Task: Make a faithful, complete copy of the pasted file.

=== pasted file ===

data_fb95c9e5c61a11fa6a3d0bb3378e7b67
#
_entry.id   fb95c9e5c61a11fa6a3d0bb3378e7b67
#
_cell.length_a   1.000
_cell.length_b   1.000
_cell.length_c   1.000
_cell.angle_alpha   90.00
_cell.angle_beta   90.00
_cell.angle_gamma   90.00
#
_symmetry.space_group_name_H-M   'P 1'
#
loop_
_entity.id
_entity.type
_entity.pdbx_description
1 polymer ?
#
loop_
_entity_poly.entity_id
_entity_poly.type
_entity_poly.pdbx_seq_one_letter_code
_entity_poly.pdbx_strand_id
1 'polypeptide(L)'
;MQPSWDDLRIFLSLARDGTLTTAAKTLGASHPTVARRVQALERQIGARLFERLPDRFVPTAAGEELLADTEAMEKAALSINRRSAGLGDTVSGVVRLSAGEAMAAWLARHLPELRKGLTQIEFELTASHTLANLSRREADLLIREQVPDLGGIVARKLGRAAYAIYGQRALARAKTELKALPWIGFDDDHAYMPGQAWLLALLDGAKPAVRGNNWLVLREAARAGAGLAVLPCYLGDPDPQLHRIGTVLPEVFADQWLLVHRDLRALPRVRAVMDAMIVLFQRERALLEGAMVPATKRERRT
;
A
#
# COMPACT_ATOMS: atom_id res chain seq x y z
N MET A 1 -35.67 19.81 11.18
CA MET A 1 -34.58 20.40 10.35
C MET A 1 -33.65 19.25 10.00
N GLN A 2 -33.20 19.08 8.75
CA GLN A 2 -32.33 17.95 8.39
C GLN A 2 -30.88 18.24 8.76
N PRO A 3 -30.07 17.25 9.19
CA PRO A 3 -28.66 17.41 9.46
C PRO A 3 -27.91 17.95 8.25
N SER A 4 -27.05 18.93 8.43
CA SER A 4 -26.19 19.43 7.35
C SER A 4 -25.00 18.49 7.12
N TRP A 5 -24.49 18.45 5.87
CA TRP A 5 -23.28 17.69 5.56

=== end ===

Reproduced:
data_fb95c9e5c61a11fa6a3d0bb3378e7b67
#
_entry.id   fb95c9e5c61a11fa6a3d0bb3378e7b67
#
_cell.length_a   1.000
_cell.length_b   1.000
_cell.length_c   1.000
_cell.angle_alpha   90.00
_cell.angle_beta   90.00
_cell.angle_gamma   90.00
#
_symmetry.space_group_name_H-M   'P 1'
#
loop_
_entity.id
_entity.type
_entity.pdbx_description
1 polymer ?
#
loop_
_entity_poly.entity_id
_entity_poly.type
_entity_poly.pdbx_seq_one_letter_code
_entity_poly.pdbx_strand_id
1 'polypeptide(L)'
;MQPSWDDLRIFLSLARDGTLTTAAKTLGASHPTVARRVQALERQIGARLFERLPDRFVPTAAGEELLADTEAMEKAALSINRRSAGLGDTVSGVVRLSAGEAMAAWLARHLPELRKGLTQIEFELTASHTLANLSRREADLLIREQVPDLGGIVARKLGRAAYAIYGQRALARAKTELKALPWIGFDDDHAYMPGQAWLLALLDGAKPAVRGNNWLVLREAARAGAGLAVLPCYLGDPDPQLHRIGTVLPEVFADQWLLVHRDLRALPRVRAVMDAMIVLFQRERALLEGAMVPATKRERRT
;
A
#
# COMPACT_ATOMS: atom_id res chain seq x y z
N MET A 1 -35.67 19.81 11.18
CA MET A 1 -34.58 20.40 10.35
C MET A 1 -33.65 19.25 10.00
N GLN A 2 -33.20 19.08 8.75
CA GLN A 2 -32.33 17.95 8.39
C GLN A 2 -30.88 18.24 8.76
N PRO A 3 -30.07 17.25 9.19
CA PRO A 3 -28.66 17.41 9.46
C PRO A 3 -27.91 17.95 8.25
N SER A 4 -27.05 18.93 8.43
CA SER A 4 -26.19 19.43 7.35
C SER A 4 -25.00 18.49 7.12
N TRP A 5 -24.49 18.45 5.87
CA TRP A 5 -23.28 17.69 5.56